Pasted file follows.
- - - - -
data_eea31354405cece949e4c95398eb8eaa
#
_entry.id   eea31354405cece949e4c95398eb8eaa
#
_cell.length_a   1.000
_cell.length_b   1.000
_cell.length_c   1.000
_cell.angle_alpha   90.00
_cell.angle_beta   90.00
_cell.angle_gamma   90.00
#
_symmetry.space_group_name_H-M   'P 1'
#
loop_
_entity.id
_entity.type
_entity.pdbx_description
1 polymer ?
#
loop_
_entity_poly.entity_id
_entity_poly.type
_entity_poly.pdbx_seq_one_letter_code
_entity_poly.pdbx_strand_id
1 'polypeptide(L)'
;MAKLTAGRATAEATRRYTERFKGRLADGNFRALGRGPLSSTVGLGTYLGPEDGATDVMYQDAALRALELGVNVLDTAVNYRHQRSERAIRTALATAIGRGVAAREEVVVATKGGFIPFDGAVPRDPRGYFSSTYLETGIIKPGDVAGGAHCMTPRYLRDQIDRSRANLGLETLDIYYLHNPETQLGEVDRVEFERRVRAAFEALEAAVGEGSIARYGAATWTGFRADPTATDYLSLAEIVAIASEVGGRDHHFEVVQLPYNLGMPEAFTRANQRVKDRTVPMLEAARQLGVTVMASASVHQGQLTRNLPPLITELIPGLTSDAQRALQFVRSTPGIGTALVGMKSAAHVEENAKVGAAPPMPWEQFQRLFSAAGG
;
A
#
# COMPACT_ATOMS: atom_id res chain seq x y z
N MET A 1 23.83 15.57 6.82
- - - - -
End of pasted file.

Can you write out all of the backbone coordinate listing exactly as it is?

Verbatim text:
data_eea31354405cece949e4c95398eb8eaa
#
_entry.id   eea31354405cece949e4c95398eb8eaa
#
_cell.length_a   1.000
_cell.length_b   1.000
_cell.length_c   1.000
_cell.angle_alpha   90.00
_cell.angle_beta   90.00
_cell.angle_gamma   90.00
#
_symmetry.space_group_name_H-M   'P 1'
#
loop_
_entity.id
_entity.type
_entity.pdbx_description
1 polymer ?
#
loop_
_entity_poly.entity_id
_entity_poly.type
_entity_poly.pdbx_seq_one_letter_code
_entity_poly.pdbx_strand_id
1 'polypeptide(L)'
;MAKLTAGRATAEATRRYTERFKGRLADGNFRALGRGPLSSTVGLGTYLGPEDGATDVMYQDAALRALELGVNVLDTAVNYRHQRSERAIRTALATAIGRGVAAREEVVVATKGGFIPFDGAVPRDPRGYFSSTYLETGIIKPGDVAGGAHCMTPRYLRDQIDRSRANLGLETLDIYYLHNPETQLGEVDRVEFERRVRAAFEALEAAVGEGSIARYGAATWTGFRADPTATDYLSLAEIVAIASEVGGRDHHFEVVQLPYNLGMPEAFTRANQRVKDRTVPMLEAARQLGVTVMASASVHQGQLTRNLPPLITELIPGLTSDAQRALQFVRSTPGIGTALVGMKSAAHVEENAKVGAAPPMPWEQFQRLFSAAGG
;
A
#
# COMPACT_ATOMS: atom_id res chain seq x y z
N MET A 1 23.83 15.57 6.82